Organizations representing Ecuador gym owners say that as many as 25 percent of the country’s workout facilities will be out of business when operating restrictions are lifted. With no end in sight for Covid-19 health emergency restrictions, they say the percentage could go even higher.
Among all of the country’s businesses, gyms, bars and night clubs are considered the highest-risk environments for the spread of the Covid-19 virus. “These are enclosed spaces where people interact in close proximity,” says Gustavo Quinde, an epidemiologist for the health ministry. “In the case of gyms, there is also the factor of extreme physical exertion, which means respiratory particles are more widely dispersed.”
Currently, gyms are not allowed to reopen until local emergency restrictions are lowered to green light status, which may be weeks away, according to the National Emergency Operations Committee. According to health officials, Guayaquil could go green in early July but other cities, including Quito, Cuenca, Manta and Santa Domingo are still seeing increases in Covid cases.
The Exercise Sites Guild of Guayaquil says that more than 2,000 gyms in Guayas Province are currently closed, leaving 20,000 workers unemployed. The Guild’s counterpart in Quito offers similar numbers and says it has heard from many members that they do not plan to reopen.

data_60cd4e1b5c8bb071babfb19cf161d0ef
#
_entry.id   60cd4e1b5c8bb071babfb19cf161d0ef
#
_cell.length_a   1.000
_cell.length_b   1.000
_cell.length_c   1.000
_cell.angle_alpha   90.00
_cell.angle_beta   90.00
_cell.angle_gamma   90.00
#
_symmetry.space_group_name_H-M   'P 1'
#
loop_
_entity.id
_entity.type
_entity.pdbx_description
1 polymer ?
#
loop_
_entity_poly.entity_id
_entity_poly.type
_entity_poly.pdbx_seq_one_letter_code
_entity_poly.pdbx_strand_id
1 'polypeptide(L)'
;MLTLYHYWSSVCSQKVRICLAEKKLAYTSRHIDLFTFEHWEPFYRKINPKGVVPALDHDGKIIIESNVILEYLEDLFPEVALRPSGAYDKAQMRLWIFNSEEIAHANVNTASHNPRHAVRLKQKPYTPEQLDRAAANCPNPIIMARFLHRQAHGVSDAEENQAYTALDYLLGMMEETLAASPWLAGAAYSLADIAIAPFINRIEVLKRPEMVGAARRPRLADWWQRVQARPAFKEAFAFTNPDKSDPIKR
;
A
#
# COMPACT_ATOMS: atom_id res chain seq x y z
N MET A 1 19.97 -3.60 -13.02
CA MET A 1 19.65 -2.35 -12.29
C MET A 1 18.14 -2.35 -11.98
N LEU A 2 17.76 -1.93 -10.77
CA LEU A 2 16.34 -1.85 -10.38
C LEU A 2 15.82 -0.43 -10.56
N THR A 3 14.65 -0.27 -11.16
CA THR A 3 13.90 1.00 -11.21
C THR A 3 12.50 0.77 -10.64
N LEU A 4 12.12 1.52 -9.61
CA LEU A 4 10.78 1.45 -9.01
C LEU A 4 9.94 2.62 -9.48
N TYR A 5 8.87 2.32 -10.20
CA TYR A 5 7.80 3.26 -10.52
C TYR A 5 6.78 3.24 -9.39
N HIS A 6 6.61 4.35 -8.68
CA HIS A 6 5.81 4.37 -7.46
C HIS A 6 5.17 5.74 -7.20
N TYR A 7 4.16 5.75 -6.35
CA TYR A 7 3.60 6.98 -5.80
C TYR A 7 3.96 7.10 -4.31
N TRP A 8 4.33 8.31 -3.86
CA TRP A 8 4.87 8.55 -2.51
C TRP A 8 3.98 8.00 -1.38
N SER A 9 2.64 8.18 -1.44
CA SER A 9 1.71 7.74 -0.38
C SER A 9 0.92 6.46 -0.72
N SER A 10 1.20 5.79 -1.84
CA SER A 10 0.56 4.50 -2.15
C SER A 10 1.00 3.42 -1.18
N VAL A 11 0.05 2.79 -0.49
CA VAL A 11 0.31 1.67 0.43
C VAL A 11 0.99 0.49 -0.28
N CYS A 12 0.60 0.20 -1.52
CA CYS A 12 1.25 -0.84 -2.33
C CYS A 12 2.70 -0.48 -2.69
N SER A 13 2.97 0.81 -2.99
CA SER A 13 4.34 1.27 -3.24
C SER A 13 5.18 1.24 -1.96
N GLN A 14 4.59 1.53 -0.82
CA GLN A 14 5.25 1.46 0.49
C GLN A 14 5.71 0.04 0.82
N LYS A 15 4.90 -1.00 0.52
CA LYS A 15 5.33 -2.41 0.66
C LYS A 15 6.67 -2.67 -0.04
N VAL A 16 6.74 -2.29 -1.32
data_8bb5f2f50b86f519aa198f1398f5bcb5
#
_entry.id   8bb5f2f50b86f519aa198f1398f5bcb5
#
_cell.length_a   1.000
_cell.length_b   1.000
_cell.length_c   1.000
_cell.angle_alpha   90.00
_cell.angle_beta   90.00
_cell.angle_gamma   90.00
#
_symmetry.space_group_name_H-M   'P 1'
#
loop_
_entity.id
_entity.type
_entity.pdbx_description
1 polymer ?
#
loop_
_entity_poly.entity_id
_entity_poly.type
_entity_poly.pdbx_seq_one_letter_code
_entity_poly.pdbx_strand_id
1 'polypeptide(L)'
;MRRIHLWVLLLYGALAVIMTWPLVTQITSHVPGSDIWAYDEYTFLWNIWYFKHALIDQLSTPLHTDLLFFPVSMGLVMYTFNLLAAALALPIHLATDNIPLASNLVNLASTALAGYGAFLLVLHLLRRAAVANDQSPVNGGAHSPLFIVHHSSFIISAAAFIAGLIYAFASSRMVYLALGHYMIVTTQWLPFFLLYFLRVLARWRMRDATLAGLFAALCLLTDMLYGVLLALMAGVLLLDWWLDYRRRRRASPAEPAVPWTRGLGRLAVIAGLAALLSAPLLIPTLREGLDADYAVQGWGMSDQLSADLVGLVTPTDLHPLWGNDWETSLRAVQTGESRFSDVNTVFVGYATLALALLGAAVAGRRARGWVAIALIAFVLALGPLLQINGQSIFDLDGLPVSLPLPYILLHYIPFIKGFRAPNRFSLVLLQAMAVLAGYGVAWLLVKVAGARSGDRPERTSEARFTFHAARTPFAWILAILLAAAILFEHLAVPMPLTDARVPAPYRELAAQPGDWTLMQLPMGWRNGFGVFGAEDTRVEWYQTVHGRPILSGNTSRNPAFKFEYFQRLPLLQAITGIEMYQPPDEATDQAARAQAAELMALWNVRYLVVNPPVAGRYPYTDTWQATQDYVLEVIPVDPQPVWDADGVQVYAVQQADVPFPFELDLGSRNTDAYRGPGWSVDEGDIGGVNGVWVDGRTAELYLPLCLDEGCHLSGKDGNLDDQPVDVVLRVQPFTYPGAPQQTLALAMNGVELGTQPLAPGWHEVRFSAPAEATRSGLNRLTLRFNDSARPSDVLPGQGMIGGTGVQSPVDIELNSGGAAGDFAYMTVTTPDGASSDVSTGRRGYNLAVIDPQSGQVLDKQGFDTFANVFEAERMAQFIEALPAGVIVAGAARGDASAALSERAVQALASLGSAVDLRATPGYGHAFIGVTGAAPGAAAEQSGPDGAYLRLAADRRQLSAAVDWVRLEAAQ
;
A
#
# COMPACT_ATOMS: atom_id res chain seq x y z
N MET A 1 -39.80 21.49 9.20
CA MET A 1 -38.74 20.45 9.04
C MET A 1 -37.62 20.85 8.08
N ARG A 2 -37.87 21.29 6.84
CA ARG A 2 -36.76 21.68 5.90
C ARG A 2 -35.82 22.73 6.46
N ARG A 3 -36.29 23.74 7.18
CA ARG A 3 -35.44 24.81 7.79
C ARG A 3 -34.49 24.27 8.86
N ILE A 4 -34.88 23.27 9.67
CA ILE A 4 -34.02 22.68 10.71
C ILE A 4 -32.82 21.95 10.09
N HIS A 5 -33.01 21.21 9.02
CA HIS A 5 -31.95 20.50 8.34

Gym owners are proposing new rules they say will make their facilities safer and are asking the national and local COE’s to reconsider current restrictions. Jorge Ruiz, president of the Guayaquil Guild is hoping for a decision by the end of June. “The quarantine is killing us and I’m not talking simply about the businesses,” he says. “Physical activity is important for everyone but for many participants it is critical for their health. Yes, there is a health concern for preventing the virus but there is another concern for the health of gym members.”
Ruiz says there are more than 700,000 registered gym members In Guayaquil, Quito and Cuenca. “And, If you include the rest of the country, the number is well over one million.”
The Guayaquil and Quito guilds are proposing 30 new rules they hope will allow gyms to reopen. Among them are the establishment of an appointment system that would reduce crowding at peak periods, new spacing requirement for exercise stations and a temporary prohibition of members who are pregnant, suffer from chronic diseases or who are over 60.
“At this point we are waiting for a decision and hope it comes soon,” says Ruiz. “The health of many Ecuadorians depend on it.”